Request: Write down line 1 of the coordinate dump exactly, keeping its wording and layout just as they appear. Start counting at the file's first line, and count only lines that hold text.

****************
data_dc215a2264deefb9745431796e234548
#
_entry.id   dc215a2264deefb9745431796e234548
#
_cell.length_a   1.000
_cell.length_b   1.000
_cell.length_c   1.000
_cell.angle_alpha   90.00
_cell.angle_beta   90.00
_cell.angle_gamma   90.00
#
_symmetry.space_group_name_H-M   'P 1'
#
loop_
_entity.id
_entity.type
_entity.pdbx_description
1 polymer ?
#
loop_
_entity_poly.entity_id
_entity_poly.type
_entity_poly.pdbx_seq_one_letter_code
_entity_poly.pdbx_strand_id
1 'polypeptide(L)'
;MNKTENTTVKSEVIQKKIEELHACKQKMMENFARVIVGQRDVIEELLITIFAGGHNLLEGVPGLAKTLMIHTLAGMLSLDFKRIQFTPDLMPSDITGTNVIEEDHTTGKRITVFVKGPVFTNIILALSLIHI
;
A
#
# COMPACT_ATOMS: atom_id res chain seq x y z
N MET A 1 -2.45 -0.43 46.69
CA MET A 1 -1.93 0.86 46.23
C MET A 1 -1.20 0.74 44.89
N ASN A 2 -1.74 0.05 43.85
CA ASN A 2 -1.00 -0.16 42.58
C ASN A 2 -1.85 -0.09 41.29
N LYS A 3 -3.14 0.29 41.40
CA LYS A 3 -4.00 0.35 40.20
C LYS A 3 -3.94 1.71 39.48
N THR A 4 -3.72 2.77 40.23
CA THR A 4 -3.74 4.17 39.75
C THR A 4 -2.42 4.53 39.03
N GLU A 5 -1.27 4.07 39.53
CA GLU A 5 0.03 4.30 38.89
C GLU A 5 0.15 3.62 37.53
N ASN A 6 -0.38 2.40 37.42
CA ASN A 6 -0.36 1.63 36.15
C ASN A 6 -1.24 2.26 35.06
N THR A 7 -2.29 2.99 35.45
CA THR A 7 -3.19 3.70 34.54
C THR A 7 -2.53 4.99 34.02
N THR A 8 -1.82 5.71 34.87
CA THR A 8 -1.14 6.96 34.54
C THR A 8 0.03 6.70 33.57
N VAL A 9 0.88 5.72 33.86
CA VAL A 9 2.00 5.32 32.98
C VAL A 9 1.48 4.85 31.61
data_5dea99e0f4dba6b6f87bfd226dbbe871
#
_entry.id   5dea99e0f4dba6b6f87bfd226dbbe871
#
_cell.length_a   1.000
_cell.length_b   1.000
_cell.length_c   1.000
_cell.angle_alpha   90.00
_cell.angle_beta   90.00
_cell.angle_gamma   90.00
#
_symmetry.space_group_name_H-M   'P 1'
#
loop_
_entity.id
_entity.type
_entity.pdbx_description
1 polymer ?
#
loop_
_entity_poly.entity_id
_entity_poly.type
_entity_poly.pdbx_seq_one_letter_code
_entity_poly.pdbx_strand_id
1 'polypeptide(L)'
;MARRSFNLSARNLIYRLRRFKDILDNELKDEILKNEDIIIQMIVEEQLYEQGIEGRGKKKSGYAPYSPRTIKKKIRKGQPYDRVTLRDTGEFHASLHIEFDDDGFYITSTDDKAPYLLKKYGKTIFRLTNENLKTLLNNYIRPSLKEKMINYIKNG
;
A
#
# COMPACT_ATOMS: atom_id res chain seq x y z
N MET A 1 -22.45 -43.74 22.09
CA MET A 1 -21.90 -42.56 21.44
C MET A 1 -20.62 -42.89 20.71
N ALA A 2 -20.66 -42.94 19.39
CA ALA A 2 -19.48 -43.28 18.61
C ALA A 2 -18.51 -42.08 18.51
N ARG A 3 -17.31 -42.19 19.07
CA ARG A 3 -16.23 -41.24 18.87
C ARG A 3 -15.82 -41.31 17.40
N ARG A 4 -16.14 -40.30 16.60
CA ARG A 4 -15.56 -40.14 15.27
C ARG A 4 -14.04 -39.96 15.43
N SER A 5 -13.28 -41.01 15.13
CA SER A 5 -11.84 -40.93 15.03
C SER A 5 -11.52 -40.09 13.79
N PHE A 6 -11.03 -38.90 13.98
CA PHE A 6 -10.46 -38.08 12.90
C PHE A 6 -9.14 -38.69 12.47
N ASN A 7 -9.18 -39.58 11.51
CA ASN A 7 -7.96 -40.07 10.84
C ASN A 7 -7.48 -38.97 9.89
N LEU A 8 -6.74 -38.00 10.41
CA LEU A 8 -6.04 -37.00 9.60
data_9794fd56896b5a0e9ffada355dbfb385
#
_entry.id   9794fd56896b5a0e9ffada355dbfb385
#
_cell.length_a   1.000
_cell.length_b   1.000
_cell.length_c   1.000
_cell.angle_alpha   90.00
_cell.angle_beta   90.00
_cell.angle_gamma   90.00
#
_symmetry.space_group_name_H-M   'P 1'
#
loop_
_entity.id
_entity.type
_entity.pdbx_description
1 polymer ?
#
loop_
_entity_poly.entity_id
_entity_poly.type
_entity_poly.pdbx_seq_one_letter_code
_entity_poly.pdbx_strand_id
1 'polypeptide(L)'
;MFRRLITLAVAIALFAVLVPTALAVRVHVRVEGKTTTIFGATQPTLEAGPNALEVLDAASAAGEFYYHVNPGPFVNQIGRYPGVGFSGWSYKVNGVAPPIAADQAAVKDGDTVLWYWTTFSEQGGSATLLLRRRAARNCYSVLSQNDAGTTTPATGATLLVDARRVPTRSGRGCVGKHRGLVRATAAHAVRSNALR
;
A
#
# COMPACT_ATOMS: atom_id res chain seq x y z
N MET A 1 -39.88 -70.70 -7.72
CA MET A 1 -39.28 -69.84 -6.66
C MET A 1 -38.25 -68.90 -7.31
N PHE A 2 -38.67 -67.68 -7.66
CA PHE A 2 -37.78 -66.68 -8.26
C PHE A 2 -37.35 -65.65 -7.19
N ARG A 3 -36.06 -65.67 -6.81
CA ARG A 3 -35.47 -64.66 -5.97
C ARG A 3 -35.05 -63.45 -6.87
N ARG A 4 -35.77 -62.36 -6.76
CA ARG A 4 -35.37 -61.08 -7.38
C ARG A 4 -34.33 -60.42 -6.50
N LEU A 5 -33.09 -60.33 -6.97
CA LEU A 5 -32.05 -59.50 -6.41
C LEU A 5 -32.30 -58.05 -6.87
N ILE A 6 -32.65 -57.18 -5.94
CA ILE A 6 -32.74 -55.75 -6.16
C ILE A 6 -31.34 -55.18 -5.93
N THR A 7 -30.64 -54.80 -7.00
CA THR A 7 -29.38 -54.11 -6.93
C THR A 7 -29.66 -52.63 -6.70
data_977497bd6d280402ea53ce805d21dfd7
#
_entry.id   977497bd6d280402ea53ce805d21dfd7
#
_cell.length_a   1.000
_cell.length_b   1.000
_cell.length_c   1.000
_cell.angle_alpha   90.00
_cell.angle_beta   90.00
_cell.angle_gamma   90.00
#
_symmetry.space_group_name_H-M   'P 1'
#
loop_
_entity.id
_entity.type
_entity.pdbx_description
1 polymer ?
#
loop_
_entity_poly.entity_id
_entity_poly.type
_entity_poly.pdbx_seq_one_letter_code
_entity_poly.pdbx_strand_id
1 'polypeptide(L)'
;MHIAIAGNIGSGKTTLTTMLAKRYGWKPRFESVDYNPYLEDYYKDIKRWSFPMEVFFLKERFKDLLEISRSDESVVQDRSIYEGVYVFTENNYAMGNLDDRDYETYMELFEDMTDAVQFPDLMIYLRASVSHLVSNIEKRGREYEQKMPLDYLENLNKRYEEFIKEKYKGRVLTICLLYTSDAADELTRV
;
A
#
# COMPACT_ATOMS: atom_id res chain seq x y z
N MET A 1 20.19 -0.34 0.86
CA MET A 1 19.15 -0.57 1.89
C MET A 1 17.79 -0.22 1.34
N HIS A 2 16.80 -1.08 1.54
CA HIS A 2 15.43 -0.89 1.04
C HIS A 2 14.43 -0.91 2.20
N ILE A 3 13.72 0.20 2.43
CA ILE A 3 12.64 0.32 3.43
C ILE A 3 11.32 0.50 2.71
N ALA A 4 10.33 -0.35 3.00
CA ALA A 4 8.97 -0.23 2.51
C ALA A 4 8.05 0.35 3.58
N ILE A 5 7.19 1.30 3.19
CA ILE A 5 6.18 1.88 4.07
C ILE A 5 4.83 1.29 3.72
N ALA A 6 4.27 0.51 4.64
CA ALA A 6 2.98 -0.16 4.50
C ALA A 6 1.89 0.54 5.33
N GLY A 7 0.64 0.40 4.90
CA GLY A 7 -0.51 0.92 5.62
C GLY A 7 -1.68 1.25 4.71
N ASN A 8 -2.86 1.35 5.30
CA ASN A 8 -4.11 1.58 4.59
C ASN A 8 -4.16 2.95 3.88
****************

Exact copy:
data_dc215a2264deefb9745431796e234548